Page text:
Three No-Till Innovators took the stage at the 2023 National No-Tillage Conference in St. Louis, Mo., for a rapid-fire discussion about no-till soybeans. Allen Berry, a 2008 No-Till Innovator from Nauvoo, Ill., along with Ross Bishop and Stanley Miller, two southeastern Wisconsin no-tillers who are part of the 2022 No-Till Innovator group Cedar Creek Farmers, shared these seven spring soybean tips to help set you up for a profitable year:
Select the right planting equipment.
Berry: “I believe the right equipment needs to be a planter, not a drill, so that you can get your seed quantity adjusted more accurately, and everything you put in the ground can get up. When we're spending $60-70 or more a unit for seed, you've got to start looking at seed costs. I think that makes the drill much less desired.”
Lower your soybean planting population.
Bishop: “I use a corn planter, and I have row cleaners planting the corn. I find that we've been able to lower our population to 120,000-130,000. That seems to be a sweet spot for us in Wisconsin. I've done it less, and you can start to see some weeds come in.”
Miller: “Years back, I was planting 30-inch rows, and I was in the 160,000 range for seed population. Now I'm down to 135,000 depending on weather and stuff like that. I am seeing yields go up with less seed.”
Plant soybeans on an angle.
Berry: “We use a 15-inch planter, a 40-foot planter with splitters, and we seed soybeans at a little bit of an angle to the cornstalks. That way those row units are continually changing how they approach the residue from the standing corn stalks. Our corn rows are planted in the most efficient way to plant the field. When we come in with the beans, we just take a small angle. Usually with our 40-foot planter, we're probably going to be about 2-3 planter widths off in a quarter-mile run to give you an idea. It's not a real sharp angle at all.”
Plant in narrow rows.
Berry: “In studying university results, you'll almost always find that the narrower rows, the higher the yield for soybeans. In Monmouth, Ill., for 10-15 years, they did studies comparing the yield of different row widths, and the old drills always were the highest yielding because they were generally 7.5-inch or 10-inch spacing, and the wider the rows got at 15 inches, you give up a little bit, at 20 inches maybe a hair more and even more at 30 inches.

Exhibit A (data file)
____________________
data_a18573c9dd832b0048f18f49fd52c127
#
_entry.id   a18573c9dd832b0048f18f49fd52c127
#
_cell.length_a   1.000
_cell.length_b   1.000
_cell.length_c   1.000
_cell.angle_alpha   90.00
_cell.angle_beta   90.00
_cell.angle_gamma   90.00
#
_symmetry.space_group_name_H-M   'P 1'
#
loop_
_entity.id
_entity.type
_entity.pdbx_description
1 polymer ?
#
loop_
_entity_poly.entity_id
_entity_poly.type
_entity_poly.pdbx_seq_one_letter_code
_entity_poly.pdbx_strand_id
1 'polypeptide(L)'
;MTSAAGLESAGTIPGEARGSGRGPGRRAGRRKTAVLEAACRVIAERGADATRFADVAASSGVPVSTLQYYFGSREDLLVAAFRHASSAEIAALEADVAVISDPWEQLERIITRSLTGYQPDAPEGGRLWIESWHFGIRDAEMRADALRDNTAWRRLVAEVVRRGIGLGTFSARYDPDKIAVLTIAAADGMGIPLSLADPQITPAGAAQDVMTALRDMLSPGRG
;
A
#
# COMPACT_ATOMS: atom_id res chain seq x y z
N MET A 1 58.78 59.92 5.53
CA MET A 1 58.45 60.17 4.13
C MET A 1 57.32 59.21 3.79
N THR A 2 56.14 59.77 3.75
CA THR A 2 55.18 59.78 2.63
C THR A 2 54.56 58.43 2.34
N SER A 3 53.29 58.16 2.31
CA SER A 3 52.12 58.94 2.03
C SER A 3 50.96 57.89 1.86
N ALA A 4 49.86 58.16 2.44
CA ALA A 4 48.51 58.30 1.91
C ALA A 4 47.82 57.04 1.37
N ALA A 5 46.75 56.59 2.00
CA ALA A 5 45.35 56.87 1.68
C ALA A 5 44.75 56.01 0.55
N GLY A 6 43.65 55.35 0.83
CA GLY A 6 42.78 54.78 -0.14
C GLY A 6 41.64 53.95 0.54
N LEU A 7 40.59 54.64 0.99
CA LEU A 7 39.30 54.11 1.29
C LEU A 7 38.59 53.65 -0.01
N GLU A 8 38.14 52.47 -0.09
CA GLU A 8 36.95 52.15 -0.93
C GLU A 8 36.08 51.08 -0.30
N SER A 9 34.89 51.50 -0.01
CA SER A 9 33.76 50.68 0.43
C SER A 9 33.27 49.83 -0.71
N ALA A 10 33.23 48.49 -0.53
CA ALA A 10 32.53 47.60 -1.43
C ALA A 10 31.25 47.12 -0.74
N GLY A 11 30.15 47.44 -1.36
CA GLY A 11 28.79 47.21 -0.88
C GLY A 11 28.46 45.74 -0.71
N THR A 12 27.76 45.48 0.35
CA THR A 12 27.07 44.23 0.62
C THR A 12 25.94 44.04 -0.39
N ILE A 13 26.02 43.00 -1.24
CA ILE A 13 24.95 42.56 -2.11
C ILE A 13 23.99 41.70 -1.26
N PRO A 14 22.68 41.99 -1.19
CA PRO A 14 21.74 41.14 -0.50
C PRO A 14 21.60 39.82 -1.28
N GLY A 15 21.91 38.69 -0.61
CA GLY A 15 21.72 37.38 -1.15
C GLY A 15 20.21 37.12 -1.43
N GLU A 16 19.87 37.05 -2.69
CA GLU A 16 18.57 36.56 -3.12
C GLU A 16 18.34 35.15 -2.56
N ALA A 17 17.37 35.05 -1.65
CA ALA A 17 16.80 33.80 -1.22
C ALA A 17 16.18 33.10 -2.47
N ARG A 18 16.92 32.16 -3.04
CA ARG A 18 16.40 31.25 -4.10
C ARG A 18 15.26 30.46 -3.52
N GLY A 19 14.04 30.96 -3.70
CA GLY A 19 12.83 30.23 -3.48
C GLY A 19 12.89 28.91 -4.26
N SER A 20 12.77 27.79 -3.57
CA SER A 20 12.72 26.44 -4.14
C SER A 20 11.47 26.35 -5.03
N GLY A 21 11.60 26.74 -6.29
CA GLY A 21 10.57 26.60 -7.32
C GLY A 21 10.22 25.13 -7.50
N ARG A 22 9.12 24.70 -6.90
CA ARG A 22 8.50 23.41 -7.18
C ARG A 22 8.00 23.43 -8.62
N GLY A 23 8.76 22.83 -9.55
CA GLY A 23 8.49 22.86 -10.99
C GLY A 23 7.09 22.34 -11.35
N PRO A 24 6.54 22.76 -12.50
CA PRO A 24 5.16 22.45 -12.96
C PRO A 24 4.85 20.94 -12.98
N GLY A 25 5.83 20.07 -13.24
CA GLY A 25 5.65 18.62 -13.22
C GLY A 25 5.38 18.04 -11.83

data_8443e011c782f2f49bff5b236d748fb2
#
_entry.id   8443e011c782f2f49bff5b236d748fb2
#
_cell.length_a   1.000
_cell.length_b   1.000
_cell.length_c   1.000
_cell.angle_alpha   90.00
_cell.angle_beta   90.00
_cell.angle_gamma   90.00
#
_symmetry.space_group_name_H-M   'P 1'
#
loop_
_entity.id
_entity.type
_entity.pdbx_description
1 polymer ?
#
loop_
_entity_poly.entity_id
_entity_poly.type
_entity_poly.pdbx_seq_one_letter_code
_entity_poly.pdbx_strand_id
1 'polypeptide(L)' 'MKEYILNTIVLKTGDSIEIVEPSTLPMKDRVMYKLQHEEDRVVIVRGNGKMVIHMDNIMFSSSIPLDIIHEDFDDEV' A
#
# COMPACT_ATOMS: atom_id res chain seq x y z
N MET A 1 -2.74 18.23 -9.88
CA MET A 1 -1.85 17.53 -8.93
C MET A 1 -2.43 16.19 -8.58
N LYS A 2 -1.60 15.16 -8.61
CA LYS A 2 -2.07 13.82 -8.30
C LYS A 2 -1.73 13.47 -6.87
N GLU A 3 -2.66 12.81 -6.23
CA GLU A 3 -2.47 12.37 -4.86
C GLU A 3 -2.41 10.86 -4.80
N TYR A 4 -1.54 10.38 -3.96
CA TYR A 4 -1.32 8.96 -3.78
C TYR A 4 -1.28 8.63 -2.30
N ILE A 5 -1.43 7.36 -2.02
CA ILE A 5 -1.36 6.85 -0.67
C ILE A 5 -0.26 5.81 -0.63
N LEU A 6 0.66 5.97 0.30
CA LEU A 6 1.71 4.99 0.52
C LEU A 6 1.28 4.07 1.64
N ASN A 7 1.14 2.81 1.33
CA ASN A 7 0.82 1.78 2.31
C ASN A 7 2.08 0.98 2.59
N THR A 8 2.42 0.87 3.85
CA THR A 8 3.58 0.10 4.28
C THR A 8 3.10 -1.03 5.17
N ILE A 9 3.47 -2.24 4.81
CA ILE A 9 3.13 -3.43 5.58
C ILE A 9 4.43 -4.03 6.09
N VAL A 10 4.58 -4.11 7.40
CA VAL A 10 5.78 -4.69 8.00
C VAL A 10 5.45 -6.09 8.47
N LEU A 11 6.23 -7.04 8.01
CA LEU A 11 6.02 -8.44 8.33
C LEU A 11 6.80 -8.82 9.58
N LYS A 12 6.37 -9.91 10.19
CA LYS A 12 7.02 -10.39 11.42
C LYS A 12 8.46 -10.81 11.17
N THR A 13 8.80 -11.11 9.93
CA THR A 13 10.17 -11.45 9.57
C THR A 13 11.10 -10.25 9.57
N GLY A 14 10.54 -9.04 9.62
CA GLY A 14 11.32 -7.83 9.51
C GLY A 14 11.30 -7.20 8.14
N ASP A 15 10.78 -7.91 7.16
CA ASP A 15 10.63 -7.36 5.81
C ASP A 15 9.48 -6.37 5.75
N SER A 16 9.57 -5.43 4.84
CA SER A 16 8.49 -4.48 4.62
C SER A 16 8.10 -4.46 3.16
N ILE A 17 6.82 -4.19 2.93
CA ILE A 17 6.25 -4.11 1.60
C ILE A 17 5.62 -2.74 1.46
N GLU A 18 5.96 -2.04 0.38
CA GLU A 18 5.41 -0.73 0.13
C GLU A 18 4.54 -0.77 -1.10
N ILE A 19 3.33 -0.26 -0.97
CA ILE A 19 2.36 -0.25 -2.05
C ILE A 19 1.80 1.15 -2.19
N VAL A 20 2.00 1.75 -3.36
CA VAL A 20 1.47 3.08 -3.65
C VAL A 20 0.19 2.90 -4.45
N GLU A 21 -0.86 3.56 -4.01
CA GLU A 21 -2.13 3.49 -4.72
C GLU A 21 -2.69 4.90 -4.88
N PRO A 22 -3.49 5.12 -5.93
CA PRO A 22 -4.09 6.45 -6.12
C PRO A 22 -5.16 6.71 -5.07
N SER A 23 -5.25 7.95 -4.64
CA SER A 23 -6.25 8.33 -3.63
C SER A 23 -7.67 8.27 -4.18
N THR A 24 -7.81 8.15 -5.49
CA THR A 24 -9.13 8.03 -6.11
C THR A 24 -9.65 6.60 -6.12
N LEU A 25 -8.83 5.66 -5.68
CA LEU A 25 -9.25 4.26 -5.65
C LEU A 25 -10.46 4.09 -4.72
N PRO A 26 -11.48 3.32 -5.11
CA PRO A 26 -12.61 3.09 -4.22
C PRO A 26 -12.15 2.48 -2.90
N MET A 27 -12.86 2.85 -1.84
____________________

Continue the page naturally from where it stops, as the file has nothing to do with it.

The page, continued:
“Now in Illinois, quite a few people want to buy these 60-foot and bigger planters, and they're moving away from the 15-inch beans and planting them in 30-inch rows. When you do that, you're definitely going to give up yield. You better go buy an old Kinze planter at reasonable sale and keep those beans in a 15-inch because of that yield loss when you move to those wider rows.”
Have a good row cleaner.
Miller: “When no-tilling soybeans into corn stalks, have a good row cleaner to keep that trash away, so your seed is planted at the proper depth in uniform.”
Choose the right maturity.
Berry: “If I’m planting earlier-season beans, I always want to plant those first. We'll plant a 2.8, 2.9 or 3.0, and I want to plant in April so they get some growth. Otherwise, they really suffer later in the year. We're in a double crop area where we plant beans after wheat, and we always use a 3.8 or so maturity in that area. You don't plant a short season bean late because they won't get any vegetative growth at all. They start flowering, and they just don't do much.”
Bishop: “I always plant a 2.5 maturity bean, and when I ran the combine through the field, I saw an 80-85 bushel average, but in spots, it averaged 65. Where I planted May 10 averaged just 2 bushels less. What I saw in 2022 was a 63-bushel average across the full farm. I had some 1.9 beans, and of course along the trees I got hardly anything, but in the middle of the field, I was hitting 90-92 bushels. That was beans planted into a 10-way mix of cover crops after wheat. We're seeing a huge benefit from planting into a mix. You got to have a cocktail to bring that biology alive. With no-till and cover crops, you will see your ground explode in yields.”
Handle soybean seed with care.
Berry: “One simple tip I think that everybody needs to be aware of is to handle your soybean seed like it is a living organism because it is. I know a lot of people tend to toss the old 50-pound bags. Handle the seed gently. If you're running augers, you need to be using belts to move it on so you don’t get splits. That's a live organism in there. Handle him gently, and don't fool with him in subzero temperatures because you're going to damage him more. Protect your seed.”